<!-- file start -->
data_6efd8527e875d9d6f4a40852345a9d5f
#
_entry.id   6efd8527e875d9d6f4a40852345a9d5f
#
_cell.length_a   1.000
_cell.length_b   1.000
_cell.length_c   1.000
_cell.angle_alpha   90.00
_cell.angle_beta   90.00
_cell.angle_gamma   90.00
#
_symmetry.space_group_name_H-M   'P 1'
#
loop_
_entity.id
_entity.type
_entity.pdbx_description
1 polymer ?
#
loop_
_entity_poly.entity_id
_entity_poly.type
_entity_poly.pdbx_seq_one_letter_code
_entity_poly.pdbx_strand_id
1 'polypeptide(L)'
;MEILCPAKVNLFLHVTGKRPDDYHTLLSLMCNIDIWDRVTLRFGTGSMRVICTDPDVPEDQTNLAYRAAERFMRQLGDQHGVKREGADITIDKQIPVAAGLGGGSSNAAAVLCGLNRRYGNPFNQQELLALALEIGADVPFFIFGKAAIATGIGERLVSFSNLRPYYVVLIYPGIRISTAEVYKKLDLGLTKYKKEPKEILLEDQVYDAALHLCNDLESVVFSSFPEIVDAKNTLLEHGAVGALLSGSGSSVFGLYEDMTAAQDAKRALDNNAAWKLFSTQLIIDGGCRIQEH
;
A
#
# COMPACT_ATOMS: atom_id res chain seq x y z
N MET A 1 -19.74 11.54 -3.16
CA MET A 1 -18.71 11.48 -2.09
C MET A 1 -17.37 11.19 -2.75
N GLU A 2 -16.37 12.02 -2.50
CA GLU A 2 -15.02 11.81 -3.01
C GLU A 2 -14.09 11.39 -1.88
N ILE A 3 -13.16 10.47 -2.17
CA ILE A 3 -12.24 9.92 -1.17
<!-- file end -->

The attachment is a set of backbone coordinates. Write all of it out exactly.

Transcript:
data_6efd8527e875d9d6f4a40852345a9d5f
#
_entry.id   6efd8527e875d9d6f4a40852345a9d5f
#
_cell.length_a   1.000
_cell.length_b   1.000
_cell.length_c   1.000
_cell.angle_alpha   90.00
_cell.angle_beta   90.00
_cell.angle_gamma   90.00
#
_symmetry.space_group_name_H-M   'P 1'
#
loop_
_entity.id
_entity.type
_entity.pdbx_description
1 polymer ?
#
loop_
_entity_poly.entity_id
_entity_poly.type
_entity_poly.pdbx_seq_one_letter_code
_entity_poly.pdbx_strand_id
1 'polypeptide(L)'
;MEILCPAKVNLFLHVTGKRPDDYHTLLSLMCNIDIWDRVTLRFGTGSMRVICTDPDVPEDQTNLAYRAAERFMRQLGDQHGVKREGADITIDKQIPVAAGLGGGSSNAAAVLCGLNRRYGNPFNQQELLALALEIGADVPFFIFGKAAIATGIGERLVSFSNLRPYYVVLIYPGIRISTAEVYKKLDLGLTKYKKEPKEILLEDQVYDAALHLCNDLESVVFSSFPEIVDAKNTLLEHGAVGALLSGSGSSVFGLYEDMTAAQDAKRALDNNAAWKLFSTQLIIDGGCRIQEH
;
A
#
# COMPACT_ATOMS: atom_id res chain seq x y z
N MET A 1 -19.74 11.54 -3.16
CA MET A 1 -18.71 11.48 -2.09
C MET A 1 -17.37 11.19 -2.75
N GLU A 2 -16.37 12.02 -2.50
CA GLU A 2 -15.02 11.81 -3.01
C GLU A 2 -14.09 11.39 -1.88
N ILE A 3 -13.16 10.47 -2.17
CA ILE A 3 -12.24 9.92 -1.17